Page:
Is this you?

You have yarn. Say, for the sake of the argument, amazing yarn. You have a pattern. Which your amazing yarn is perfect for. You've even swatched! Unbelievably, the pattern looks *better* in this yarn than you thought it would. The fabric has a marvelous texture. The stars are aligned, you win at knitting, you have EVERYTHING.

… Except gauge.

Is this you? It's totally me, at least once year. And I am here to tell you: all is not lost! With a little creativity, we'll be just fine. All we have to do is change the number of repeats.

If you're thinking to yourself that this is a total n00b tip, you'd be right except for one thing: I'm suggesting we change the number of repeats by a non-integer amount.

Let me give you a few examples:

This hat appears at first to be totally integral. It's got a 6-stitch repeat and 126 stitches around the brim. Ah, but 126/6=21. And 21 is problematic from the point of view of decreasing: 21=3*7 and neither 3 nor 7 is 4 or 5. And to keep the decreases "in pattern", I would really like the crown of this hat to consist of 4 or 5 triangles like this coming together:

So, what did I do? Well, 21 is reasonable close to 20. So I grouped my stitches into five groups: 24, 24, 24, 24 and 30. For the first four groups, I worked the decreases as shown; for the last group, I worked the same decreases at the edges and had an extra column of pattern (ie 6 more stitches) in the middle. I ended up with 4, 4, 4, 4, and 10 stitches. At which point I worked 13 k2togs, then threaded the end of the yarn through the remaining 13 stitches, and called it a day.

Can I start by saying how much I love this pattern? It reminds me (in the best possible way) of funky old wallpaper. But because the fundamental unit of the design is so large, it has a lot less room for fudge; at my gauge, three repeats was going to be positively pinheaded and four was going to be huuge. So, I knit three and a half repeats.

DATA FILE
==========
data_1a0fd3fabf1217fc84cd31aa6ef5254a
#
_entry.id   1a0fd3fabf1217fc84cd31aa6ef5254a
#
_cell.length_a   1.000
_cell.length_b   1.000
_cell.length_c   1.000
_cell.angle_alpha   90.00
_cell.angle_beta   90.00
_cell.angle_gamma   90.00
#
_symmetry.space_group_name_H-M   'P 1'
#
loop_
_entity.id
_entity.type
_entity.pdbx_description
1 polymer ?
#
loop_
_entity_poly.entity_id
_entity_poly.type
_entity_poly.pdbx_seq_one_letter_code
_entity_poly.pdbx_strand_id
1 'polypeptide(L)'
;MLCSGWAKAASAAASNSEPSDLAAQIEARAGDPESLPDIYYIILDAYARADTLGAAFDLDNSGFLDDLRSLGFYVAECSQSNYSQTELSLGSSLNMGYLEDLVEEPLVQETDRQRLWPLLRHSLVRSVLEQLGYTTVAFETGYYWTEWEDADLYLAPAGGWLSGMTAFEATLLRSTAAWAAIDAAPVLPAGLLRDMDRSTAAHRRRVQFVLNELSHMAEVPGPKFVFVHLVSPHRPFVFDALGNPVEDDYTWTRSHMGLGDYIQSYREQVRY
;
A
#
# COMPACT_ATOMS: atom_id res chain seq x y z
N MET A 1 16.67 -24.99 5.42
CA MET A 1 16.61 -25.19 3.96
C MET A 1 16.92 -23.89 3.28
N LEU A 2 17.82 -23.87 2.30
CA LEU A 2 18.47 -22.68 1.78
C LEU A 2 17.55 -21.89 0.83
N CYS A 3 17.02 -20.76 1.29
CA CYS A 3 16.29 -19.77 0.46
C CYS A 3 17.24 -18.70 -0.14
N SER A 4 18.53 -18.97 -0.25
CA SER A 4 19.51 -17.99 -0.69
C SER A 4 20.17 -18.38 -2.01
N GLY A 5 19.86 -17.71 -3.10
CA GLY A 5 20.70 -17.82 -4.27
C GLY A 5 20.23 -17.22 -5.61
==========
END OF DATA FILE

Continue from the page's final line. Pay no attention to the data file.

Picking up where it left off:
There's one insight that makes this trick work, and that is to switch the way you think about the fundamental unit. It's not a rectangle with a triangle on top; it's a rectangle with a triangle cut out of the top.

If you do an integer number of repeats, it doesn't matter which way you think about the fundamental units. But, if you do a non-integer number of repeats, your non-integral repeat needs to be a skinny rectangle missing a small triangle instead of a skinny rectangle with a small triangle on top:

See the difference? The first one is going to fit great, because the crown decreasing starts off at 6 decreases/round, and changes to 8 decreases/round close to the end. The second one will do the opposite (start at 8 decreases/round, then switch to 6 decreases/round). I guess you might do this if you wanted to knit a hat which had a dedicated pony tail cozy, but for the rest of us, the first one is going to fit better.